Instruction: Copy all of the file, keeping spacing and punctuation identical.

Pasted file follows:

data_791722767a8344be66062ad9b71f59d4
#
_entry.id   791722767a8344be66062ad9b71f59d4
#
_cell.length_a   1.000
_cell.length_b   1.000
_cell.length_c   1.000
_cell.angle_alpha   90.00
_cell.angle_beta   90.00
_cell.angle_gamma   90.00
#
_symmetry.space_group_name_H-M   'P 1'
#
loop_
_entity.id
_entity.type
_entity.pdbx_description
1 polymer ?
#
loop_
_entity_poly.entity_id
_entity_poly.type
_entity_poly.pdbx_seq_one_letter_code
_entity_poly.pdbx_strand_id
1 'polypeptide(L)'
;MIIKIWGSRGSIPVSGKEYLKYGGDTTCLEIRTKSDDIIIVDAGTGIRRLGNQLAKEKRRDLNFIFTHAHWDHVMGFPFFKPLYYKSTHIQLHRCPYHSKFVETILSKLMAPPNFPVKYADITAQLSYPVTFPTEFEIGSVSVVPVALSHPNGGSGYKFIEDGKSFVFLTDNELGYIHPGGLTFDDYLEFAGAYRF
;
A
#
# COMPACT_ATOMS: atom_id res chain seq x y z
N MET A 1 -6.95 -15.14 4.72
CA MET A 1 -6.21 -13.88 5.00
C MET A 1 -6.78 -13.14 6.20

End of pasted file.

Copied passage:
data_791722767a8344be66062ad9b71f59d4
#
_entry.id   791722767a8344be66062ad9b71f59d4
#
_cell.length_a   1.000
_cell.length_b   1.000
_cell.length_c   1.000
_cell.angle_alpha   90.00
_cell.angle_beta   90.00
_cell.angle_gamma   90.00
#
_symmetry.space_group_name_H-M   'P 1'
#
loop_
_entity.id
_entity.type
_entity.pdbx_description
1 polymer ?
#
loop_
_entity_poly.entity_id
_entity_poly.type
_entity_poly.pdbx_seq_one_letter_code
_entity_poly.pdbx_strand_id
1 'polypeptide(L)'
;MIIKIWGSRGSIPVSGKEYLKYGGDTTCLEIRTKSDDIIIVDAGTGIRRLGNQLAKEKRRDLNFIFTHAHWDHVMGFPFFKPLYYKSTHIQLHRCPYHSKFVETILSKLMAPPNFPVKYADITAQLSYPVTFPTEFEIGSVSVVPVALSHPNGGSGYKFIEDGKSFVFLTDNELGYIHPGGLTFDDYLEFAGAYRF
;
A
#
# COMPACT_ATOMS: atom_id res chain seq x y z
N MET A 1 -6.95 -15.14 4.72
CA MET A 1 -6.21 -13.88 5.00
C MET A 1 -6.78 -13.14 6.20